Some of my contemporaries and I have been taking trips down memory lane.
Literally, in some cases. An increasing number of my relatives and friends have been embarking on sentimental journeys. My older sister Sally made a trip back to Pentwater, Michigan, a little lakeside town where she spent her first seven years (three for me).
Sally was amazed to discover how much was just as she remembered it, down to a moose head in a local emporium.
And I realized how much she, as the eldest of three kids born over seven years, is the grand pooh-bah of family memory storage, now that our parents, all but one of our aunts and uncles, and three of our contemporary cousins are gone.
I thought about all this during a recent discussion with a mother who was thinking about taking her tots to an upcoming event that sounded like a lot of fun. The busy working mom decided her kids were too young to be able to remember the festivities, anyway.
And too late, I thought to tell her: “Maybe not, but YOU will.”
It all drove me to my family photo albums for a look at milestones in our lives. I went through formal graduation and wedding portraits, and pages of photos of other significant passages in life: first birthdays and early newborn shots of ourselves, our kids and grandkids. First days of school. Parties and festivals and summer gatherings of cousins at our grandparents’ log cabin lodge on Lake Margrethe in Michigan.
Many snapshots conjured up more mundane events that have nonetheless become the stuff of family legends.
The day our new Britanny Spaniel puppy decided to consume most of a big wheel of cheddar. The butterflies Duffy would instinctively move into perfect point pose to bring to our attention.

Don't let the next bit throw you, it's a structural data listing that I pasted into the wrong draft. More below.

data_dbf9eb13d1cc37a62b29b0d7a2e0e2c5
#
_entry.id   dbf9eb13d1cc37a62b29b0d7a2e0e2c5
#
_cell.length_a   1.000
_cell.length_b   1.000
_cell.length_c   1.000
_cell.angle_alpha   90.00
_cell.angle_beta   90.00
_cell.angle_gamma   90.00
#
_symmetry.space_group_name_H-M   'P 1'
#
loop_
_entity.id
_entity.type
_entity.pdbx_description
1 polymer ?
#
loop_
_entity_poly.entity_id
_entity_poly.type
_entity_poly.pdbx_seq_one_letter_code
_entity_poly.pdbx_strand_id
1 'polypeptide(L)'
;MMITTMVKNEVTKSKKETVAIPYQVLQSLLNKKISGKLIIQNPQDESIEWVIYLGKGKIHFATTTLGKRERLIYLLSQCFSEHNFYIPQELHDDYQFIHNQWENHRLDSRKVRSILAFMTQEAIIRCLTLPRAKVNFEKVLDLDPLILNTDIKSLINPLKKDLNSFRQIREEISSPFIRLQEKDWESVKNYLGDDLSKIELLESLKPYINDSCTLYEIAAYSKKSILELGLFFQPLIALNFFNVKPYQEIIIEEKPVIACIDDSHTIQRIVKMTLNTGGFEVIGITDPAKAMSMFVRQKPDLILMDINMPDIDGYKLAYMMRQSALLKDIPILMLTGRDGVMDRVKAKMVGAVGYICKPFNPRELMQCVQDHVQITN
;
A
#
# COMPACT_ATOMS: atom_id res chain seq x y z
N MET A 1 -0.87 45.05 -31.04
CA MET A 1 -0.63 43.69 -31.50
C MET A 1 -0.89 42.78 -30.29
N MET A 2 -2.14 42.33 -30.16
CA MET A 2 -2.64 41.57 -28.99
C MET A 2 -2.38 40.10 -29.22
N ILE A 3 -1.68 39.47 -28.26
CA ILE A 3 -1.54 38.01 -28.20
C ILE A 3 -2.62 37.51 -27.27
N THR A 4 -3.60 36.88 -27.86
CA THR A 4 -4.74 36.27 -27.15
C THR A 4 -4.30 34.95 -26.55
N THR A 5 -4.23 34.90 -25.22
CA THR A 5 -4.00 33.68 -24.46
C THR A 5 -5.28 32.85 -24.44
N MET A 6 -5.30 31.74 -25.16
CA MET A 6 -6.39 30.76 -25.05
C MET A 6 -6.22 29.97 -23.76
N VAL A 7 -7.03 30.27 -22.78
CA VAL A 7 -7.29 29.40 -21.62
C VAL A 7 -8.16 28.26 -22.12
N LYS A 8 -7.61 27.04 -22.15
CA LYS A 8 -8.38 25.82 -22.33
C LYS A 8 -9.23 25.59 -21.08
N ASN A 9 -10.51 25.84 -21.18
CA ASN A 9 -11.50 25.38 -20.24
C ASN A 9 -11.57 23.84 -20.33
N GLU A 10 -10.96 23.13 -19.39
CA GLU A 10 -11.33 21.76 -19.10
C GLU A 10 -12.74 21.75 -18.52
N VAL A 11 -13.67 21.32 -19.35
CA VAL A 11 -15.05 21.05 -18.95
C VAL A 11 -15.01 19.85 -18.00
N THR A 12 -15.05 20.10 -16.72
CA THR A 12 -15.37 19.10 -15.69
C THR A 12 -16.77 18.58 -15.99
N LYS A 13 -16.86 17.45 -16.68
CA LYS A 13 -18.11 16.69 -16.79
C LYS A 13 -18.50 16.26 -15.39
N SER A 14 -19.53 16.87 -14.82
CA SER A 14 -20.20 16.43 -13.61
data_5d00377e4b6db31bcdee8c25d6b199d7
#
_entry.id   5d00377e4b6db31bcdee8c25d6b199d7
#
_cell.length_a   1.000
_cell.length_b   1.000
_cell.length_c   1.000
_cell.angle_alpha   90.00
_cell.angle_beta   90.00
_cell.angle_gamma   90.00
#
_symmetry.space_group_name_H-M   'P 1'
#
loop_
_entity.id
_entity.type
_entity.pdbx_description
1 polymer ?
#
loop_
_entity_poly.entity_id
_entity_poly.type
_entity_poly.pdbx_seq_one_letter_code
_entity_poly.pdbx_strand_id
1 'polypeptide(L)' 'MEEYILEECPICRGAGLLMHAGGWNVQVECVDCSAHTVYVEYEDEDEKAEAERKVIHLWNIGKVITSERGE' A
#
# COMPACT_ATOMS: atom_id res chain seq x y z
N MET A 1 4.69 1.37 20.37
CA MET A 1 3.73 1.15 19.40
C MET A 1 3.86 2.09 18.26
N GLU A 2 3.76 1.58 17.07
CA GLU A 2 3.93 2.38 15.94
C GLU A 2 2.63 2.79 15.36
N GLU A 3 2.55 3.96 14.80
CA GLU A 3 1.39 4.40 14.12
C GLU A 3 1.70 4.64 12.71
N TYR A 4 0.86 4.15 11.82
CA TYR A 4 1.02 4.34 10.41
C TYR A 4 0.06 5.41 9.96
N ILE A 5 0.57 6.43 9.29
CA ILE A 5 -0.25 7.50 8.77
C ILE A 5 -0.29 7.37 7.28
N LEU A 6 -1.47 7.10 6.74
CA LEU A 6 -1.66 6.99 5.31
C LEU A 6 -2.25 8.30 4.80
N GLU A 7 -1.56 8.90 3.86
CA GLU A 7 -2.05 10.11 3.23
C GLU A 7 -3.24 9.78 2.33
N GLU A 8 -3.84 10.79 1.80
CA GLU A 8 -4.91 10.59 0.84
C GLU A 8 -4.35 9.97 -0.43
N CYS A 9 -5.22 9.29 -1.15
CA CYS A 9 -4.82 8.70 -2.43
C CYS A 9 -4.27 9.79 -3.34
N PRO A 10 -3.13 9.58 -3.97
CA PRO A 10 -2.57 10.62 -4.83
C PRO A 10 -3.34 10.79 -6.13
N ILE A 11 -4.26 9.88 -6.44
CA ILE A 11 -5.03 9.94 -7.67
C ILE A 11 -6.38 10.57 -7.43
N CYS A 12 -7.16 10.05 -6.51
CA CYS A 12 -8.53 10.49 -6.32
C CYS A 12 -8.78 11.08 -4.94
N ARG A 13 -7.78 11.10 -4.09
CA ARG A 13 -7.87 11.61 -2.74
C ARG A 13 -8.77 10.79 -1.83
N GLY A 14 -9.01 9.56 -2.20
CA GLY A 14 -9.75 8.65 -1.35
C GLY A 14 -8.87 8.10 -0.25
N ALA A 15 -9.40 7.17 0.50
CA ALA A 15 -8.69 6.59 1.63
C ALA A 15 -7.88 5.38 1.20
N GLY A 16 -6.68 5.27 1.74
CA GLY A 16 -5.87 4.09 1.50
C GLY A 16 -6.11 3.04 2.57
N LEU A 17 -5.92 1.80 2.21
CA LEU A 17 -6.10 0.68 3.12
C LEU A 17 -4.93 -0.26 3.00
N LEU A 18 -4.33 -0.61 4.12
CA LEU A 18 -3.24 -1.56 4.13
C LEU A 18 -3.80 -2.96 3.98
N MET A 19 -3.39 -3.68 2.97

The joys and trials and tribulations of raising our own little families.
That miserable but memorable night camping in Redwood forests on our otherwise totally wonderful trip with our young son to San Francisco. A trip to the zoo, a toddler’s first encounter with a friendly giraffe.
The pain of deaths and separations and divorces can dissipate, as the decades pass, leaving warm memories of the love and warmth and laughter, moments to share as new generations and new friends join your circle.
In this age of selfies and Instagrams and relentless recording of our lives and times, I hope those “clouds” we are all entrusting with our memories will reliably store everything until we want to access it. And that we do some downloads and printouts along the way, just in case.
It all goes by in a flash — eventually even the hard and at-the-time tedious stuff. There will be moments when you’ll wake up on a sunny morning and realize how much you’d love to repeat that walk to the bus stop with an old friend, or your son or granddaughter. What you’d give to spend an hour with your mom, grocery shopping, folding laundry, discussing life, sharing a hug. How much it would mean, even if the wilderness-loving genes happened to skip you, to share a canoe trip and cast a few lines with your dad, your kids and their kids.
The speed of life, the value of the most mundane-at-the-time family moments, is, ironically, something many of us don’t realize until it’s clear how rare and precious such moments can be, both now and in the future, when you want to share them with new generations.
I was fortunate, though the knowledge came with pain and loss, to realize in my 20s that the price of awareness is awareness. And a bit later, that there’s a big pay-off for willingly paying that price.
Or in the words of lovable classic movie character Ferris Bueller: “Life moves pretty fast. If you don’t stop and look around once in a while, you could miss it.”
S. Derrickson Moore may be reached at dmoore @lcsun-news.com, @Derrickson Moore on Twitter and Tout, or call 575-541-5450.